On March 12, 1956, Basque Nationalist Jesús de Galíndez Suarez disappears from his apartment in New York, never heard from again. He had been working with the FBI and was about to publish a... See full summary »
Joe and Mary have been living together in Manhattan for six years. Joe is an actor, who has no agent and no thesping credits, but whose ambitions are very high. He works as a waiter at a ... See full summary »
A thesis picture: is Western Europe turning a blind eye to the dangers of Islamic fundamentalism? Professor Alceo Bandini believes so. He writes and lectures to a few students at a Roman ... See full summary »
JJ's life has been miserable ever since his ill mother had to give him up. The only two good things he has are his best friend Sophia and his wonderful talent for music. Determined to know what happened to his mom, the young man escapes from his foster mother, a woman who encourages her charges to steal and bully. Following his memories, he takes shelter in Central Park. JJ becomes the new protégé of the Guardian, a homeless eccentric and self-appointed King of Central Park who promises to protect the boy and offers him the companionship of a dog called Mutt in exchange for food. Also, JJ's path crosses with Rebecca Cairn, another eccentric who lives in a brownstone overlooking the park. She takes particular interest in him, as does her estranged husband Noah Cairn who is always rescuing Rebecca when she grows depressed. JJ tries to shake off the help of these characters, thinking that his life would be better on his own. However, JJ's foster mother is looking for him, making his ... Written by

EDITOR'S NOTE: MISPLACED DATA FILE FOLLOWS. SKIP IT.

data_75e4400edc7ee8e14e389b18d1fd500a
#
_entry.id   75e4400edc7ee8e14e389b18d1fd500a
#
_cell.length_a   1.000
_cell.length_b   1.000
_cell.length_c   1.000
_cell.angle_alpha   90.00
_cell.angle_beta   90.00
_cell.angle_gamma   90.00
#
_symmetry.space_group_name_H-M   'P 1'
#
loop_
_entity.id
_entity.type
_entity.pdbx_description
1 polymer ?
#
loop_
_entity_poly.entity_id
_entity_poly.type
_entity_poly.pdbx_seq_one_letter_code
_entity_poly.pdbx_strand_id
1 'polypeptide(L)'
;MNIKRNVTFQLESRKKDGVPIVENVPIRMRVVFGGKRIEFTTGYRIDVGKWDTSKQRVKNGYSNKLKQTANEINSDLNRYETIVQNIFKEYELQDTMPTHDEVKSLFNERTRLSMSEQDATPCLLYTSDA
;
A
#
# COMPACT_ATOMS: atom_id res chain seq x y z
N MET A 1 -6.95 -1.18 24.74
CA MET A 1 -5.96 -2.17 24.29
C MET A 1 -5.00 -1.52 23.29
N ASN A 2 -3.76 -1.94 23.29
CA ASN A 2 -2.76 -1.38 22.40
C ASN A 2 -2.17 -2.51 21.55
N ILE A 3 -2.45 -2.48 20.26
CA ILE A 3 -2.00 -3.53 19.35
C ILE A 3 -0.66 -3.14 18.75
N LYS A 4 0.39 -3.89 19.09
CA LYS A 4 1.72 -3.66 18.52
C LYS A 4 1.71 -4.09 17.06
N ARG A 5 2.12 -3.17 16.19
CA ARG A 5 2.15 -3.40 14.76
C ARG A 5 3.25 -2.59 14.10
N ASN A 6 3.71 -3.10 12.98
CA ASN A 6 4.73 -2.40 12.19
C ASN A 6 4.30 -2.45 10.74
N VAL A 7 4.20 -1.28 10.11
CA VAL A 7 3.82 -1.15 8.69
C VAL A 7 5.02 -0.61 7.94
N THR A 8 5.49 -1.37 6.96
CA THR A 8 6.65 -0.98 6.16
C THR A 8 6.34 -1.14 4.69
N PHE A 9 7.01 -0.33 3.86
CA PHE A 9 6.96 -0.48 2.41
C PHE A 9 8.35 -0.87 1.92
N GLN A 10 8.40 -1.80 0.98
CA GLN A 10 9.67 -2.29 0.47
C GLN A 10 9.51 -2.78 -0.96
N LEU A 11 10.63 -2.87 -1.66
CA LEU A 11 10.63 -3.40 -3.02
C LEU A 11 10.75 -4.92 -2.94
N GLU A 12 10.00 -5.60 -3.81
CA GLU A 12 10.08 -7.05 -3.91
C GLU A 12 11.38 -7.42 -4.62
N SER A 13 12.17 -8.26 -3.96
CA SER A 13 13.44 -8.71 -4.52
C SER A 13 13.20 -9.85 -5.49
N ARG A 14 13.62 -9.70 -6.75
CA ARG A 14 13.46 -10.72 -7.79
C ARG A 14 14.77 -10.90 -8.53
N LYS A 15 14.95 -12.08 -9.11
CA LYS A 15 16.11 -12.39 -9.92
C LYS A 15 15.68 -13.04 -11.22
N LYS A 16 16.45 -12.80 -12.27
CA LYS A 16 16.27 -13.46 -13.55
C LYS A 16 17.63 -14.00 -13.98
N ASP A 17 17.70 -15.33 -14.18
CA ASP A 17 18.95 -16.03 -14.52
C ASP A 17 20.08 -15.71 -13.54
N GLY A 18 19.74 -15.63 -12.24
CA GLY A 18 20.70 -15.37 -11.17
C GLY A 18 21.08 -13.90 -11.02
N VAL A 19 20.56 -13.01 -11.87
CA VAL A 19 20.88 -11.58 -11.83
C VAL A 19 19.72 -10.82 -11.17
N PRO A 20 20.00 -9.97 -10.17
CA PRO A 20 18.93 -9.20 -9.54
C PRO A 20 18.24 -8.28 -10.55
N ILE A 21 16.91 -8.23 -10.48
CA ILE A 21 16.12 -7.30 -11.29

Remakes are bad news. There have been many examples of this in the past decade. From movies like Bedazzled and Sabrina to TV-to-movie repurposings like Beverly Hillbillies and McHale's Navy, the field is littered with failures. One can only hope no director will ever have enough gall to remake Casablanca or Citizen Kane.
I saw this movie only because an online TV listing misidentified this as the 1977 movie that I enjoyed so many years ago. That movie had a youthful joy and sense of innocence that was refreshing in the crime-ridden NYC of the '70s. Alas, apart from the boy's name and the fact that he ran off to Central Park, nothing else was even remotely similar. This JJ is not likeable at all. He's irresponsible and selfish and backed by a host of characters that I care little about, least of all the absurd Guardian, something of a second-rate Fisher King.
It would have been nice to celebrate Central Park's sesquicentennial this year with a DVD of the first movie. For now, I'll have to continue searching and waiting for it to air.
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